Mens Temporum . UK

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An isolated incident - April 2016

These coincidences seem to be such a regular aspect of my life that perhaps there is no reason to continue recording them except for their entertainment value, so here is one in isolation as a change from the rat’s nest of connected events previously mentioned.

On the weekend of the 23rd April this year I was contemplating writing an email to my literary friend in America. He is an expert on Shakespeare and I had things to tell him about events here in the UK connected with the 400th anniversary of the Bard’s death. However, I postponed doing that and instead took it into my mind to write a poem to post in the online writers’ forum to which I subscribe. I posted the result below there on that day.


Tilting at Windmills

I thought I’d write a little verse,
It might be good but could be worse,
But inspiration didn’t last,
The opportunity had passed,
I don’t suppose it matters much
When what I write is double Dutch,
I may as well give up the fight
To reach this intellectual height,
I’ll leave the task in better hands
And use my skill in nether lands.

It only took me a couple of minutes to write this, which seemed strange as I have only ever written a handful of poems and this one seemed flawless, at least to me. In fact I was praised by other far more experienced poets in the forum for it, which confirmed my belief. It was clearly inspired by nothing but a spontaneous urge to write it followed rapidly by a feeling that I was not capable of the task. Under the circumstances the fact that the rhythm, rhyme and economical use of words were all spot on surprised me, given how little effort I had put into writing it. I continued to wonder about that, reading it through over and over, trying to find ways of improving it, but I couldn’t see any.

The day following being Sunday, my wife and I spent it doing things together as is our custom, so I didn’t return to my personal pursuits until Monday. Before I could fulfil my intention to write to my friend in America on that day I received an email from him. Unsurprisingly he wrote about the Bard’s 400th anniversary, but added something else that was a surprise. He mentioned that the Spanish were upset that in all the celebrations of that anniversary the fact that it was also 400 years since Cervantes died had been overlooked. All I knew about Cervantes was that he wrote Don Quixote, from which comes the expression “tilting at windmills”. I had never read the book but had seen the musical film based on it and certainly had no idea of when the writer had lived, let alone of any anniversary connected with him. Also my friend is a lecturer in English literature, so I had no reason to make any connection between him and Cervantes when I wrote that poem. I did some rapid research into Cervantes and discovered that he is considered to have been a key person in establishing the style of the modern novel. In fact Don Quixote was his way of encouraging readers to abandon the romantic stories from earlier times and focus on the more practical ones depicted by modern novels. Despite this warning within Don Quixote about being influenced by romantic notions I decided to re-examine my poem from the viewpoint of my own romantic notions about precognition.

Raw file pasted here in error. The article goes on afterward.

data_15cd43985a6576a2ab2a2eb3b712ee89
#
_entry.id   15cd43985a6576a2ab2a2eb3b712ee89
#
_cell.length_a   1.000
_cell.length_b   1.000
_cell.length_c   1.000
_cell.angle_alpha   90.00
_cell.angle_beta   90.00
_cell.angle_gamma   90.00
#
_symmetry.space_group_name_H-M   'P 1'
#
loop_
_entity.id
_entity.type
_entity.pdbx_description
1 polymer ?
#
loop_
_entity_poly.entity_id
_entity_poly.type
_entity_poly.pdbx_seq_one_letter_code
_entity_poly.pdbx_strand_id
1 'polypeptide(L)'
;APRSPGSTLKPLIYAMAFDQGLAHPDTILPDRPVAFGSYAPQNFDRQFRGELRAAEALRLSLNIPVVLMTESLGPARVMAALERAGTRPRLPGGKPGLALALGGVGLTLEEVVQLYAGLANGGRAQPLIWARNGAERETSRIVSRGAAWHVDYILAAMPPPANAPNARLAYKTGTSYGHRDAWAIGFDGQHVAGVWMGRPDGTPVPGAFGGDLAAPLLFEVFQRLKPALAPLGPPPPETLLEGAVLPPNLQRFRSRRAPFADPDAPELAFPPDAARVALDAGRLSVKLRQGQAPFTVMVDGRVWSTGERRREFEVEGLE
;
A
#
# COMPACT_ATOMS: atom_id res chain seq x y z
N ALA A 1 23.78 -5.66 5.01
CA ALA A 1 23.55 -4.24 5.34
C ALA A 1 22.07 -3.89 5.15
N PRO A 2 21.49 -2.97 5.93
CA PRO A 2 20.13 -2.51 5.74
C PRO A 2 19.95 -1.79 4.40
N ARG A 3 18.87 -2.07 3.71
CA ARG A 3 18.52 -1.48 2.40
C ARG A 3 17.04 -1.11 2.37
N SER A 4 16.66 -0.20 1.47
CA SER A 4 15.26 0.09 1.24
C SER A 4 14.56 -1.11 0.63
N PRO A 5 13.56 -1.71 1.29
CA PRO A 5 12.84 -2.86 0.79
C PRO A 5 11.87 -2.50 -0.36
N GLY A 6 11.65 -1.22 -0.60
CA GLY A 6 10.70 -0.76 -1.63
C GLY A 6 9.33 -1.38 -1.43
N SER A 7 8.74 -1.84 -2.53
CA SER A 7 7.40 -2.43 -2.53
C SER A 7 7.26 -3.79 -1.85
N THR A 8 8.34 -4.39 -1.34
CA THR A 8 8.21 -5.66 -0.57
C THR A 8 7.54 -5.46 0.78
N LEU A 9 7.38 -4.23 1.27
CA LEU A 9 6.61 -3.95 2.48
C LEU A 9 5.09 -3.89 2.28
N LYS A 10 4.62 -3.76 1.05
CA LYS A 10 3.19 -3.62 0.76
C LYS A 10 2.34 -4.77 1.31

The poem certainly had the same characteristics as my novel, being apparently spawned by a free will thought rather than prior events, created without the effort that one might expect, containing apparently pointless references and ultimately having a coincidental connection with a future event. It even contained references to the Netherlands as the novel did, but these were clearly not contrived, being absolutely essential to its structure, although I was aware that the so-called “windmills” in the Netherlands were primarily windpumps used to manage water levels on those former Frisian marshes.

While the first four lines emphasise the fleeting nature of the intention to write it, the last six suggested something else to me. Unable to perceive how I could have compiled it consciously, I thought about the possibility of it having been produced subconsciously. Certainly the subconscious thoughts which inspired my novel writing could be classed as double Dutch, so perhaps I should regard the writer, the “I” in the poem, as my subconscious mind. Consciously I had associated the last four lines with my wish to leave the writing of poetry to the more experienced people in that forum, but taking this different view the words read differently. The “intellectual height” could be a reference to conscious thought while the “nether lands”, nether meaning “lower”, could refer to the subconscious mind. Just as with the novel I have two quite acceptable explanations for what I wrote but one, the more conventional one, requires there to have been an impromptu act followed by a pure coincidence while the other is entirely deterministic albeit with a temporal discrepancy.

Scientists claim that everything happens for a reason while psychologists tell us not to seek a reason for everything that happens. There are obviously scientists and psychologists who know much more than me about such things, but as a sceptic I must wonder whether they know enough yet. I cannot say that I am convinced about my suspicions regarding precognition but, faced with the opportunity presented by that message from my friend in America, I think I would try to do something to convince myself a little more, as I apparently did. It may ultimately prove fruitless as the poem admits, but that is the nature of quantum communication as I understand it. On balance I think I must adhere to the statement that I made on the opening page of this website, that all our minds wander from time to time — possibly.

Rob Sanders

June 2016